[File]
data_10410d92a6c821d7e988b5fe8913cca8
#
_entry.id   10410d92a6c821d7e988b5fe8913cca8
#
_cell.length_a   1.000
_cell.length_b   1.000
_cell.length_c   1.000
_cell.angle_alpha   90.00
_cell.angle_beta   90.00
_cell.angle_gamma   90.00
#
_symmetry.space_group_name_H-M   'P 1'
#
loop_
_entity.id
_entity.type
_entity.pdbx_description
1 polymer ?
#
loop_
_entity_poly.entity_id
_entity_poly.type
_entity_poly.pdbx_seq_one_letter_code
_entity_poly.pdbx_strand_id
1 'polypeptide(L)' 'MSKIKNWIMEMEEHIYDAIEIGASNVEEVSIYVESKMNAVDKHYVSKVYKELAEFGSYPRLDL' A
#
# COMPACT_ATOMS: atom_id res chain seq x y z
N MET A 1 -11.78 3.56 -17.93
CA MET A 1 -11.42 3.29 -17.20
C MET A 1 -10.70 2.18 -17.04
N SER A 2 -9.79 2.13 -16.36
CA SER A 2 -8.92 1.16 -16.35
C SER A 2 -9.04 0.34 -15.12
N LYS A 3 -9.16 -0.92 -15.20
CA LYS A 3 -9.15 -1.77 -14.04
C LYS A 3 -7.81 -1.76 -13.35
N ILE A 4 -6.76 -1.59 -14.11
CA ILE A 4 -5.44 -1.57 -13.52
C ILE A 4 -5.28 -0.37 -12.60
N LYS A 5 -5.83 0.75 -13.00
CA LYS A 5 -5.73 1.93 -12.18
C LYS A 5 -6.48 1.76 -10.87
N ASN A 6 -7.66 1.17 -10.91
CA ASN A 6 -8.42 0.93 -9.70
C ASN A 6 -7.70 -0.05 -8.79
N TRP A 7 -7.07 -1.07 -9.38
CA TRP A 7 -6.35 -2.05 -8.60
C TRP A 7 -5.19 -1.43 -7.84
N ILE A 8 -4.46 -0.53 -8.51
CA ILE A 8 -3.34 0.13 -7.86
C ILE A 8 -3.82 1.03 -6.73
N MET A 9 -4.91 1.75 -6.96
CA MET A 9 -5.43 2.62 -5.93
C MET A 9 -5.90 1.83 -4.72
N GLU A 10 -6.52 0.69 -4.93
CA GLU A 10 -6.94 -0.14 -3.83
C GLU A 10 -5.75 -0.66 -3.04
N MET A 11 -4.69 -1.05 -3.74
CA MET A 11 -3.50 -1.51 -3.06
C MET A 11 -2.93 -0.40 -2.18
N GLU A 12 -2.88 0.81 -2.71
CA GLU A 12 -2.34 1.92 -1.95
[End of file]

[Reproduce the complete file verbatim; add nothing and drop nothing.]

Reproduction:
data_10410d92a6c821d7e988b5fe8913cca8
#
_entry.id   10410d92a6c821d7e988b5fe8913cca8
#
_cell.length_a   1.000
_cell.length_b   1.000
_cell.length_c   1.000
_cell.angle_alpha   90.00
_cell.angle_beta   90.00
_cell.angle_gamma   90.00
#
_symmetry.space_group_name_H-M   'P 1'
#
loop_
_entity.id
_entity.type
_entity.pdbx_description
1 polymer ?
#
loop_
_entity_poly.entity_id
_entity_poly.type
_entity_poly.pdbx_seq_one_letter_code
_entity_poly.pdbx_strand_id
1 'polypeptide(L)' 'MSKIKNWIMEMEEHIYDAIEIGASNVEEVSIYVESKMNAVDKHYVSKVYKELAEFGSYPRLDL' A
#
# COMPACT_ATOMS: atom_id res chain seq x y z
N MET A 1 -11.78 3.56 -17.93
CA MET A 1 -11.42 3.29 -17.20
C MET A 1 -10.70 2.18 -17.04
N SER A 2 -9.79 2.13 -16.36
CA SER A 2 -8.92 1.16 -16.35
C SER A 2 -9.04 0.34 -15.12
N LYS A 3 -9.16 -0.92 -15.20
CA LYS A 3 -9.15 -1.77 -14.04
C LYS A 3 -7.81 -1.76 -13.35
N ILE A 4 -6.76 -1.59 -14.11
CA ILE A 4 -5.44 -1.57 -13.52
C ILE A 4 -5.28 -0.37 -12.60
N LYS A 5 -5.83 0.75 -13.00
CA LYS A 5 -5.73 1.93 -12.18
C LYS A 5 -6.48 1.76 -10.87
N ASN A 6 -7.66 1.17 -10.91
CA ASN A 6 -8.42 0.93 -9.70
C ASN A 6 -7.70 -0.05 -8.79
N TRP A 7 -7.07 -1.07 -9.38
CA TRP A 7 -6.35 -2.05 -8.60
C TRP A 7 -5.19 -1.43 -7.84
N ILE A 8 -4.46 -0.53 -8.51
CA ILE A 8 -3.34 0.13 -7.86
C ILE A 8 -3.82 1.03 -6.73
N MET A 9 -4.91 1.75 -6.96
CA MET A 9 -5.43 2.62 -5.93
C MET A 9 -5.90 1.83 -4.72
N GLU A 10 -6.52 0.69 -4.93
CA GLU A 10 -6.94 -0.14 -3.83
C GLU A 10 -5.75 -0.66 -3.04
N MET A 11 -4.69 -1.05 -3.74
CA MET A 11 -3.50 -1.51 -3.06
C MET A 11 -2.93 -0.40 -2.18
N GLU A 12 -2.88 0.81 -2.71
CA GLU A 12 -2.34 1.92 -1.95